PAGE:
Ahead of the start of early voting for the June 5 runoff, the Fort Worth Report and KERA will offer a virtual debate between mayoral runoff candidates Deborah Peoples and Mattie Parker.
“We are pleased to partner with fellow nonprofit news organization KERA to offer our audiences a nonpartisan way to learn about the two mayoral candidates,” said Chris Cobler, the CEO and publisher of the Report. “We consider educating, engaging and empowering Fort Worth residents to be at the core of our mission.”
Peoples and Parker were the top two vote-getters in the May 1 election. Peoples, the chairwoman of the Tarrant County Democratic Party, finished first with 22,551 votes. Parker, the former chief of staff to Mayor Betsy Price, received 20,964 votes. They came out on top of a field of 10 mayoral candidates vying to replace Price, the city’s longest-serving mayor.
Early voting begins May 24 and ends June 1. Polls will be closed on May 31 for Memorial Day.
“This election is clearly a pivotal moment for Fort Worth,” said Rick Holter, KERA vice president of news. “And we’re excited to work with Fort Worth Report to help our audience in the city get to know the candidates — and ultimately get the context they need to make an informed decision.”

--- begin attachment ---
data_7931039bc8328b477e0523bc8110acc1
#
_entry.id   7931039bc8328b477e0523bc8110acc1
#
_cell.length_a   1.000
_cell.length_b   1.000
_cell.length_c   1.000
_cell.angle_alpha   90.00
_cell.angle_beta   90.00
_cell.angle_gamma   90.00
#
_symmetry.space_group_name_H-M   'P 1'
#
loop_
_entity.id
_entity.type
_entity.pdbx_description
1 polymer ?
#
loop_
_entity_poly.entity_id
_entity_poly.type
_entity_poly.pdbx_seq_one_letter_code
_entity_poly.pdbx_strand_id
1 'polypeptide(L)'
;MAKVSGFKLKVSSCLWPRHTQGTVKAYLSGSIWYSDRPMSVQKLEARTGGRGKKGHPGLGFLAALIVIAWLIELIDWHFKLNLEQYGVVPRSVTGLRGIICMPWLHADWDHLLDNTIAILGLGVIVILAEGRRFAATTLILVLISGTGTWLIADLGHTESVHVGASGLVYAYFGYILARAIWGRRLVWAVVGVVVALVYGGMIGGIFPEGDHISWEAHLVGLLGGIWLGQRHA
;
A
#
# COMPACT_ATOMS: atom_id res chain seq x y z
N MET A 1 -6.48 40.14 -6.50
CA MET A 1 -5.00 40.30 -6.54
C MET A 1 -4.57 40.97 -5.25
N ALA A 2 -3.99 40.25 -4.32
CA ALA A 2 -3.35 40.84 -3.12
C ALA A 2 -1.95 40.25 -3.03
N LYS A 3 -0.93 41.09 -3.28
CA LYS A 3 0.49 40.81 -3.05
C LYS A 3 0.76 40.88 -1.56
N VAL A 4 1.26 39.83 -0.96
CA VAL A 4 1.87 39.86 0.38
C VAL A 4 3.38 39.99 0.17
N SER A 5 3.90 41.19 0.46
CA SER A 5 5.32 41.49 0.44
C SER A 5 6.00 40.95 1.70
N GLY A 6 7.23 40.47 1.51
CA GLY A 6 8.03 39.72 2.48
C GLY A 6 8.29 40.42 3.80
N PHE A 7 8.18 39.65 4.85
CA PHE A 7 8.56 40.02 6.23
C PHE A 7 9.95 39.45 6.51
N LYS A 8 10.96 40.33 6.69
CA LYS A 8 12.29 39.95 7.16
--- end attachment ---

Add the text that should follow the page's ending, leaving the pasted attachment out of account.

The moderator will be Sam Baker, KERA senior editor and local host for “Morning Edition.”
A panel of journalists from both news organizations will ask Peoples and Parker questions. The panelists include Cobler, Report investigative journalist Jessica Priest and KERA’s Fort Worth reporter Miranda Suarez.
The candidates will be asked in-depth questions about three topics.
The Report and KERA welcome questions from readers ahead of the debate. Email email@example.com to submit your queries for Parker and Peoples. The panelists will select a few reader-submitted questions.
Questions also will be accepted during the livestream. Those can be submitted through the stream’s chat. A sampling of questions will be asked at the end of the debate.
Regardless of who wins, Fort Worth’s next mayor will make history. Peoples, 68, would be the city’s first Black mayor, and Parker, 37, would be the youngest mayor of any major U.S. city.